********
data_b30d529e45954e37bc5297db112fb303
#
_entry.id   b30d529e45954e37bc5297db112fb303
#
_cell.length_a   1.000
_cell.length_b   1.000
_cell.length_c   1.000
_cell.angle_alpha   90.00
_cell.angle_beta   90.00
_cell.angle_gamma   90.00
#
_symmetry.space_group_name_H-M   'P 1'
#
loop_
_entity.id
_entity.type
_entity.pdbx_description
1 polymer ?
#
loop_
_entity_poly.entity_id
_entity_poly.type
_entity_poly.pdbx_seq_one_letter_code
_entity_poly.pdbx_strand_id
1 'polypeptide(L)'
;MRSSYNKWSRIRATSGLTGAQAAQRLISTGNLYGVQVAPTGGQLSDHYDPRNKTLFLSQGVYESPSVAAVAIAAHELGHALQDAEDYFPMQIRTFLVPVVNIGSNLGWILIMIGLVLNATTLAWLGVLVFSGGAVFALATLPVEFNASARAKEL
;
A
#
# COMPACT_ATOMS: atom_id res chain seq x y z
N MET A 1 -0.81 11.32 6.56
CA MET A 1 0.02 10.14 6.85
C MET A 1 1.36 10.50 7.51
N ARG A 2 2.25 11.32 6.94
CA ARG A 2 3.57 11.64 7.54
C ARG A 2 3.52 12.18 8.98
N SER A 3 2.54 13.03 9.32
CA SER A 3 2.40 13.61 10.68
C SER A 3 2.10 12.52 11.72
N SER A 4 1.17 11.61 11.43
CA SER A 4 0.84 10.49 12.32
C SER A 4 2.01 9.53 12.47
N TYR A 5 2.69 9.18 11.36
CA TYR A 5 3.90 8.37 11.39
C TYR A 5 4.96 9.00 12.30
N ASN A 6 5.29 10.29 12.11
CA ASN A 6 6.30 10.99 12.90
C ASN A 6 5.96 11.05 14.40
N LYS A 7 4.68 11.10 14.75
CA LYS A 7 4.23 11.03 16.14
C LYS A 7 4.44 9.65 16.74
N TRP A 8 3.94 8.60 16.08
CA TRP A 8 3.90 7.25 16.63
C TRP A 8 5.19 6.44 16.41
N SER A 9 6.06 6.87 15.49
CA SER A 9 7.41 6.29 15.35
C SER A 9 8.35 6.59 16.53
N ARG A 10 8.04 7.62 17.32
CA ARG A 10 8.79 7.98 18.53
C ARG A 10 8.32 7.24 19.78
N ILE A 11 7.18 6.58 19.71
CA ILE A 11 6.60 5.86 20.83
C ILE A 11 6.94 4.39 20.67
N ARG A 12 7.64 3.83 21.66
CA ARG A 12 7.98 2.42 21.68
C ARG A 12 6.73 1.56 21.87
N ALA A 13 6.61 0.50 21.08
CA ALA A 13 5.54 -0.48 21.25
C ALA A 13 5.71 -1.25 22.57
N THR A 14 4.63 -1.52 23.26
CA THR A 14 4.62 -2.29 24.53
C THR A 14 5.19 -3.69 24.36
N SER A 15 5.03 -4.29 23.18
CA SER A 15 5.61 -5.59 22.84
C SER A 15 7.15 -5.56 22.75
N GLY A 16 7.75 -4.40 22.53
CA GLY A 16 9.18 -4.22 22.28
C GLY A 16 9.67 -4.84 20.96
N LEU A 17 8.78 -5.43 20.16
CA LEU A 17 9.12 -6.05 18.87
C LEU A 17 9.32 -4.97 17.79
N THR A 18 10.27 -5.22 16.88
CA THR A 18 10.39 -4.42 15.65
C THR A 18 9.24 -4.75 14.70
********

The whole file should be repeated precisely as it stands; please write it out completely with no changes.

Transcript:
data_b30d529e45954e37bc5297db112fb303
#
_entry.id   b30d529e45954e37bc5297db112fb303
#
_cell.length_a   1.000
_cell.length_b   1.000
_cell.length_c   1.000
_cell.angle_alpha   90.00
_cell.angle_beta   90.00
_cell.angle_gamma   90.00
#
_symmetry.space_group_name_H-M   'P 1'
#
loop_
_entity.id
_entity.type
_entity.pdbx_description
1 polymer ?
#
loop_
_entity_poly.entity_id
_entity_poly.type
_entity_poly.pdbx_seq_one_letter_code
_entity_poly.pdbx_strand_id
1 'polypeptide(L)'
;MRSSYNKWSRIRATSGLTGAQAAQRLISTGNLYGVQVAPTGGQLSDHYDPRNKTLFLSQGVYESPSVAAVAIAAHELGHALQDAEDYFPMQIRTFLVPVVNIGSNLGWILIMIGLVLNATTLAWLGVLVFSGGAVFALATLPVEFNASARAKEL
;
A
#
# COMPACT_ATOMS: atom_id res chain seq x y z
N MET A 1 -0.81 11.32 6.56
CA MET A 1 0.02 10.14 6.85
C MET A 1 1.36 10.50 7.51
N ARG A 2 2.25 11.32 6.94
CA ARG A 2 3.57 11.64 7.54
C ARG A 2 3.52 12.18 8.98
N SER A 3 2.54 13.03 9.32
CA SER A 3 2.40 13.61 10.68
C SER A 3 2.10 12.52 11.72
N SER A 4 1.17 11.61 11.43
CA SER A 4 0.84 10.49 12.32
C SER A 4 2.01 9.53 12.47
N TYR A 5 2.69 9.18 11.36
CA TYR A 5 3.90 8.37 11.39
C TYR A 5 4.96 9.00 12.30
N ASN A 6 5.29 10.29 12.11
CA ASN A 6 6.30 10.99 12.90
C ASN A 6 5.96 11.05 14.40
N LYS A 7 4.68 11.10 14.75
CA LYS A 7 4.23 11.03 16.14
C LYS A 7 4.44 9.65 16.74
N TRP A 8 3.94 8.60 16.08
CA TRP A 8 3.90 7.25 16.63
C TRP A 8 5.19 6.44 16.41
N SER A 9 6.06 6.87 15.49
CA SER A 9 7.41 6.29 15.35
C SER A 9 8.35 6.59 16.53
N ARG A 10 8.04 7.62 17.32
CA ARG A 10 8.79 7.98 18.53
C ARG A 10 8.32 7.24 19.78
N ILE A 11 7.18 6.58 19.71
CA ILE A 11 6.60 5.86 20.83
C ILE A 11 6.94 4.39 20.67
N ARG A 12 7.64 3.83 21.66
CA ARG A 12 7.98 2.42 21.68
C ARG A 12 6.73 1.56 21.87
N ALA A 13 6.61 0.50 21.08
CA ALA A 13 5.54 -0.48 21.25
C ALA A 13 5.71 -1.25 22.57
N THR A 14 4.63 -1.52 23.26
CA THR A 14 4.62 -2.29 24.53
C THR A 14 5.19 -3.69 24.36
N SER A 15 5.03 -4.29 23.18
CA SER A 15 5.61 -5.59 22.84
C SER A 15 7.15 -5.56 22.75
N GLY A 16 7.75 -4.40 22.53
CA GLY A 16 9.18 -4.22 22.28
C GLY A 16 9.67 -4.84 20.96
N LEU A 17 8.78 -5.43 20.16
CA LEU A 17 9.12 -6.05 18.87
C LEU A 17 9.32 -4.97 17.79
N THR A 18 10.27 -5.22 16.88
CA THR A 18 10.39 -4.42 15.65
C THR A 18 9.24 -4.75 14.70